In 1312 Edward II granted John de Warenne, Lord of the Manor, a charter to hold fairs on his estates 'and one other market each week on Tuesday at his Manor of Dychenyng in the same county and one fair at the same each year for three days duration (viz. in the eve and in the day and in the morrow of St Margaret the Virgin'. Fairs had close associations with patron Saints - in our case St Margaret of Antioch. Worship was an integral part of Fairs. They were Holy Days.
The Fair and market attracted people from far afield particularly from the weald north of Ditchling which was not so well served. Ditchling was not the first in Sussex to have a charter. The earliest were in the 11th century and were on or near the coast or on important trading rivers. The 13th and particularly 14th centuries however saw a big increase in the number of charters being granted and a move into inland Sussex.
The reason the King granted a nobleman a charter had to do with what the media today might call 'rewarding' and 'buying' loyalty. John de Warenne had supported the King initially during his quarrels with his Barons and, after a slight wobble in the middle, had returned to the King’s favour. He was 'rewarded' through the charge he could impose on those running stalls and he could ensure that no other market or fair could be held in competition. In turn he bought the loyalty of his employees and the people of his manor.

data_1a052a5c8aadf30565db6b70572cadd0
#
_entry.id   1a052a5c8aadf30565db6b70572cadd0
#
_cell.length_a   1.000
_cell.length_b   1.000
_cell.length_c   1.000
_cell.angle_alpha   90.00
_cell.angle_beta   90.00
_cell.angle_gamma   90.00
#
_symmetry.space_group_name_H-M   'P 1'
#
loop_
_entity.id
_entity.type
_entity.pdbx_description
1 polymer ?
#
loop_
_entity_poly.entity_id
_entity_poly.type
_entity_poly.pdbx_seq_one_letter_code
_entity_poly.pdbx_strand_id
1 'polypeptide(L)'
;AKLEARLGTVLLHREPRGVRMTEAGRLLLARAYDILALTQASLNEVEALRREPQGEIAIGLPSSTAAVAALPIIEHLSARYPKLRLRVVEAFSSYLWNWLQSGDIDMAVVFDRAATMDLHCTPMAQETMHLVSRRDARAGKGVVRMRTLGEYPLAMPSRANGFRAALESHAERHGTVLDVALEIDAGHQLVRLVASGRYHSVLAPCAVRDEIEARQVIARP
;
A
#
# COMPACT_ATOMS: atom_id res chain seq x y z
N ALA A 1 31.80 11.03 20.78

The word Fair derives from the Latin ‘Feria’ which means Festival or Holiday and who doesn't like a holiday particularly if there is also entertainment? The main objective of the fairs was trade, however, every fair contained entertainment. It typically divided into three – the indoor and outdoor participatory activities and the spectator entertainment. Just how much of this applied to Ditchling’s Fairs we don’t really know. For the traders the entertainment served the purpose of attracting a crowd and typically included musicians, acrobats, stilt walking, morris dancing, wrestling, archery, skittles, board games, feasting and fools.
Of the early Ditchling fairs we have little information but we have the accounts of two 18th century diarists.
Here is Thomas Marchant who visited fairs all over central Sussex:
the 2nd October 1716 Tuesday. A showry day. A Fair at Ditcheling Common. I was at the Fair and bought 8 runts of John Jones at £25-4s, paid him for them ...
The 25th March 1717 Munday Lady day. A wet day. Ditcheling Fair. Paid Mrs Courthope 10d for a payr of gloves she bought at Lewis for Molly Balcomb, some time ago ...
John Burgess suggests that there were two fairs and that each lasted for a day. He dealt in skins but there were few other trades he couldn't turn his hand to including selling nuts and ginger bread!
Here's what he had to say:
Wednesday April 5th 1786: 'ork shop & washing the Meeting House &c it was our Fair day very small Fair.
Monday October 13th 1788: Was at Home our Fair was today. Supposed to be about 100 Hogs & not above 4 or 5 Sold they were not so high as they had been for some time before.
Monday April 6th 1789: our fair day I kept fair down at Mr Cox shop &c
October 12th 1789: this day was our fair day so was at home in ye shop &c Very wet morning but fine day.
Both diarists remind us of the strong commercial aspect of these Fairs but suggest that the size of Ditchling's fair had by then declined. By 1839 Pigot's Directory was recording: 'A market was formerly held here, which has long ceased to be attended; but there are two fairs tolerably well frequented – one on the 5th April for sheep, and 12th October for pedlery'. In 1901 village historian Henry Cheal wrote 'The weekly market has long since been discontinued, and the three days' fair forgotten....'. The advent of the railway and canals enabling trade and travel between major urban centres seem to have contributed to the decline of Fairs in general.